Mankind has always been curious about nature and naturally available materials. The question what makes different materials different and who decides their properties, has bothered many people from time to time. Many great thinkers also proposed theories and explanations intending to answer this question in a universal manner, but till this date this question is only partially answered. We now understand that the visible matter is made up of atoms, and it is the interplay between them that decides the bulk properties of a material made out them. Atoms interact amongst themselves and arrange in different forms to realise different phases of matter, which although are made up of same ingredients but show different behaviour under external stimulus. Atoms are known to interact with light, but collection of atoms that form a solid, interact with light in a fundamentally different manner. This difference in behaviour allows one to study and differentiate various materials and various phases of the same material. Such a study hopefully brings one closer to aforementioned question. In cases, where one has sufficient knowledge of microscopic working of a given material, it may be possible to give atleast a qualitatively correct theory of electromagnetic response starting from microscopic building blocks. But as one can guess there are many more materials whose microscopic working itself is not clearly known and hence such microscopic approach fails. In some cases, although the microscopic structure is well known but the complexity of the problem of light-matter interaction itself may not allow one to construct such a microscopic theory. In such cases one resorts to phenomenological approach, whereby one tries to construct an effective theory based on broad arguments and experimental evidences. In this thesis, we have tried to understand electromagnetic response of two systems, graphene and optical fibre. For graphene case we follow the former microscopic route whereas for optical fibre the latter one is used. A century ago, Kamerlingh Onnes discovered the phenomenon of superconductivity, and since then it has been a subject of amazement and puzzle for scientists [1]. A microscopic theory explaining this phenomenon came almost half a century later from the work of Bardeen, Cooper and Schrieffer (BCS) [1]. It was showed by Anderson and Nambu, amongst others, that the supercon- ductivity is intimately related to the phenomenon of spontaneous symmetry breaking [2, 3]. In spontaneous symmetry breaking, a system realises a vacuum which is not invariant under certain continuous global symmetries of the Hamiltonian, and leads to creation of gapless Nambu-Goldstone modes. As argued by Anderson and others, in case of BCS theory, this gapless Nambu-Goldstone mode is absorbed by photon to make it massive. It must be pointed out that, although photon becomes massive, the theory always maintains gauge invariance and currents are always conserved. Infact, it was shown by Schwinger that gauge invariance and gauge boson mass can coexist [4]. Above is the so called Anderson-Higgs mechanism. While all experimentally observed supercon- ductors display some or the other type of spontaneous symmetry breaking, there is no fundamental principle indicating that superconductivity can only occur via symmetry breaking. One of the main goals of this thesis is to propose a mechanism of superconductivity without spontaneous symmetry breaking in graphene. The proposed mechanism is demonstrated by constructing two simple models, which are not unphysical and hence can be experimentally realised. Graphene, an atomically thin monolayer of Graphite, consists of carbon atoms connected to one another via a hexagonal network of covalent bonds. It was experimentally isolated in 2004 by Novoselov et. al., and since then it has opened a new way to simulate relativistic physics in condensed matter systems [5]. It was first shown by Wallace that, the valence band touches conduction band at six different points in Brillouin zone, around which electronic dispersion becomes linear [6]. Later Semenoff showed that electronic excitations around these points, which are known as Dirac points, obey Dirac like equation and are relativistic [7]. From symmetry arguments one finds, that only two of these Dirac points are inequivalent, and are often referred to as valleys. So the low energy electronic excitations in Graphene are nothing but two species of massless Dirac fermions defined on a plane moving with Fermi velocity � 106m/s. By suitable choice of substrate or by selective doping, a certain discrete symmetry known as sublattice symmetry can be broken, which results in occurrence of a gap in the electronic spectrum due to which Dirac fermions become massive. Being intrinsically two dimensional, these massive Dirac fermions possess non-trivial spin angular momentum apart from fundamental electronic spin. First two chapters of this thesis are devoted to these discussions. It is observed that the presence of this non-trivial spin is responsible for many interesting phenomena that are discussed in two subsequent chapters. The third chapter deals with two Abelian gauge theory models. In the first model, it is shown that presence of a dynamical Abelian gauge field in Graphene, which couples oppositely to both valley fermions, gives rise to superconductivity. It is observed that this planar Abelian gauge field via virtual fermion loops gets coupled to external electromagnetic field. This coupling is through a topological mixed Chern-Simons term, which is special to three space-time dimensions. It is this unique coupling that paves the way to superconductivity by developing a gauge invariant mass for the external electromagnetic field. Effects like infinite DC conductivity, Meissner effect and persistent currents, all naturally follow from the same. This is in constrast to BCS theory, where Anderson-Higgs mechanism was responsible for developing photon mass. A topological infinite order Berezinskii-Kosterlitz-Thouless phase transition is seen to occur at a certain finite temperature, due to which the Abelian gauge field develops singularities. It is found that these singularities contribute to electromagnetic response of the system, and precisely cancel the superconducting contribution. So, the Berezinskii-Kosterlitz-Thouless phase transition results in a superconductor- insulator transition, which marks loss of superconductivity. Graphene samples obtained in reality are of finite size, with a well defined boundary. It is shown, in case of arm-chair edged boundary, that the boundary supports dissipationless and gapless chiral modes. The presence of mixed Chern- Simons coupling in bulk is seen to play the pivotal role in establishing this bulk-boundary interplay. In fact, it is shown that the theory living on the boundary is identical to Schwinger model on a circle. It is worth emphasizing, that since in the above model superconductivity does not occur because of spontaneous symmetry breaking, there exists no local order parameter characterising ordered/disordered phase. The second model deals with gapped Graphene under a constraint that, the currents generated in response to some interaction from both the valley fermions are always equal. Interestingly, the theory in presence of this local constraint is actually an Abelian gauge theory. Ward-Takahashi iden- tities following from this local gauge invariance are seen to yield surprising consequences. Firstly, it implies confinement of Dirac fermions, the fundamental elementary excitation of the system. Dirac fermions cease to propagate and do not show up as poles in scattering matrix. Secondly, fermion- antifermion bound pair (exciton) is seen to be allowed by the theory as a propagating mode. Contrary to belief that the theory would describe an insulator, it is found that indeed the theory shows superconductivity at low temperatures. By explicit calculations, it is seen that it possesses infinite DC conductivity, shows Meissner effect and flux quantisation. It is seen that, the Lagrange multiplier field introduced to implement the above constraint behaves like a Nambu-Goldstone mode of BCS theory, and plays the central role in realising superconductivity. However, unlike BCS theory, here Meissner effect and flux quantisation occur not due to Anderson-Higgs mechanism, but rather due to topological Chern-Simons coupling. After a certain finite temperature, it is observed that spontaneous proliferation of singularities in Lagrange multiplier field takes place via Berezinskii- Kosterlitz-Thouless phase transition, which marks the superconductor-insulator transition. In case of finite size Graphene with armchair edges, the existence of dissipationless and gapless chiral edge modes is seen as a consequence of superconductivity in bulk. It is worth mentioning that, above proposed mechanism reminds one of Schwinger model: mass- less QED in two space time dimensions, where photon becomes dynamically massive and is con- fined [8]. A natural question arises, whether the above discussed models can actually be realised in Graphene or not. Longitundinal optical phonons couple to both valley fermions in Graphene like a vector field but with a relative minus sign, and one wonders, whether they can be used to realise the first model [9]. It is shown that although the dispersion of these modes is different from that of a massless mode, still by careful manipulation they can be effectively modelled by an Abelian gauge theory. However, the Abelian theory hence obtained is massive and by explicit calculation of response functions, it is shown that it fails to serve the purpose. Unlike above microscopic calculation, the last chapter of this thesis deals with a phenomenolog- ical description of electromagnetic response of an optical fibre. As is well known, electromagnetic response of any given material is encoded in Maxwell’s theory by presence of permittivity and permeability of the given material. These response functions are functions of space-time and if the external electromagnetic field is sufficiently weak, then one can show, using model scattering calculations, that they are independent of electromagnetic field as well. However, if the fields are sufficiently intense then multiphoton processes take place and even a model scattering calcula- tions become involved. One can still study effective dynamics by allowing response functions to be functions of fields and by choosing an appropriate ansatz for these response functions. Now that one has knowledge of response functions, the dynamics can be understood easily by solving Maxwell’s equations. Since response functions now are functions of fields themselves, one finds that Maxwell’s equations are no longer simple linear equations. These nonlinear equations hold all the information regarding the dynamics and hence any exact solution to these is of significant value. In most situations in real life, one does not face these nonlinearities in light-matter interactions. However, with the advent of high power lasers and optical fibres, one can easily work in domain where these nonlinear responses are important [10]. Further in an optical fibre, the dynamics of guided modes occurs only along axial direction, and hence the problem gets considerably simplified and effectively boils down to solving a nonlinear equation of motion for electromagnetic field in 1+1 dimensions. In case when one is interested in pulse propagation, with a typical pulse width being of the order of nanoseconds, the resultant equation and its solutions called solitons have been well studied [11]. However, if one goes to even shorter time scales of around hundred femtoseconds, then the nonlinearities are too difficult to allow an exact solution to equation of motion in general. We have shown that in certain situations one can indeed solve the equation, to get a new class of exact soliton solutions of bright, dark and kink type. Further, it is shown that these solitons can be unidirectional or chiral, which means that they only propagate along one direction. It is also found that these solutions possess non-trivial phase dynamics which may provide them extra stability.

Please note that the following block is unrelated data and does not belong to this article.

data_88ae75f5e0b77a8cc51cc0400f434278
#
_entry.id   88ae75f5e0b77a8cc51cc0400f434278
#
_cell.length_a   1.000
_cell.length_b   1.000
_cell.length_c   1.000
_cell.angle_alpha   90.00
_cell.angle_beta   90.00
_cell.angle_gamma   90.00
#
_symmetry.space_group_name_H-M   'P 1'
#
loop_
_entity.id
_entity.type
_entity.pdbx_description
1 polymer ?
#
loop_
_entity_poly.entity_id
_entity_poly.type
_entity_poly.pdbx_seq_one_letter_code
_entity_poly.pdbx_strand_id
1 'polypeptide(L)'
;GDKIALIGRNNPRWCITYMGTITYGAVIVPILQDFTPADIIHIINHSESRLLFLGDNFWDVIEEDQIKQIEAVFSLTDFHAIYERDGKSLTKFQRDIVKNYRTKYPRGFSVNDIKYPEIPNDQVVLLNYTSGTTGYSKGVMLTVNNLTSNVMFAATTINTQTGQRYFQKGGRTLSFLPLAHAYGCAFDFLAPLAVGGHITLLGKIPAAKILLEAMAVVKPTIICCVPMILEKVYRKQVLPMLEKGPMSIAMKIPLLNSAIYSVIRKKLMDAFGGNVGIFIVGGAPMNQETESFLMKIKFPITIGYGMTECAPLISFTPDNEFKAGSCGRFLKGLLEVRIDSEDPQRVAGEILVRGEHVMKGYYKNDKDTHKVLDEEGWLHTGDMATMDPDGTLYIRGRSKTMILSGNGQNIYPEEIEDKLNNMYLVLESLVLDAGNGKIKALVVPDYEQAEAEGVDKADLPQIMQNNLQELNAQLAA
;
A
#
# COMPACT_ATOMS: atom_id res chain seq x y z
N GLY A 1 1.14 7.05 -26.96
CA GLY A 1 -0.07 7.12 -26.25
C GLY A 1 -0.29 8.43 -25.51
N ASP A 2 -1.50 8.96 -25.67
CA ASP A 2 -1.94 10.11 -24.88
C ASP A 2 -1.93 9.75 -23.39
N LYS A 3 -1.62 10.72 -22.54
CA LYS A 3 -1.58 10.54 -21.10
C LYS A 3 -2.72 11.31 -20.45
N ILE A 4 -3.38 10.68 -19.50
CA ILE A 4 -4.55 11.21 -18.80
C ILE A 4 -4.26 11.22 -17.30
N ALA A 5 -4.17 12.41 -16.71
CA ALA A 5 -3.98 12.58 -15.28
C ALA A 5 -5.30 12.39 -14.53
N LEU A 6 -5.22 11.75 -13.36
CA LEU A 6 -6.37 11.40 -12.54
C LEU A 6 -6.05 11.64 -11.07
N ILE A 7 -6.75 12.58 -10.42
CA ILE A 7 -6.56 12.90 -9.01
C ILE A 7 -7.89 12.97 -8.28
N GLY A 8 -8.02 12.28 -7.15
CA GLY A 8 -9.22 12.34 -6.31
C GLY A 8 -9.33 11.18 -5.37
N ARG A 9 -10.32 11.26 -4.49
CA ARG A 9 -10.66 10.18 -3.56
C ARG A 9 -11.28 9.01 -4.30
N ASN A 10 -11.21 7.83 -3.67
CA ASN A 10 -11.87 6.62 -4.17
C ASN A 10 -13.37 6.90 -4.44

Item Type: | Thesis (PhD) |
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Additional Information: | Supervisor : Prof. Prasanta K. Panigrahi |

Uncontrolled Keywords: | Electromagnetic Response; Low Dimensional Systems; Graphene; Optical Fibre |

Subjects: | Q Science > QC Physics |

Divisions: | Faculty of Engineering, Science and Mathematics > School of Physics |

Depositing User: | IISER Kolkata Librarian |

Date Deposited: | 21 Jun 2013 15:52 |

Last Modified: | 16 Aug 2016 17:13 |

URI: | http://eprints.iiserkol.ac.in/id/eprint/94 |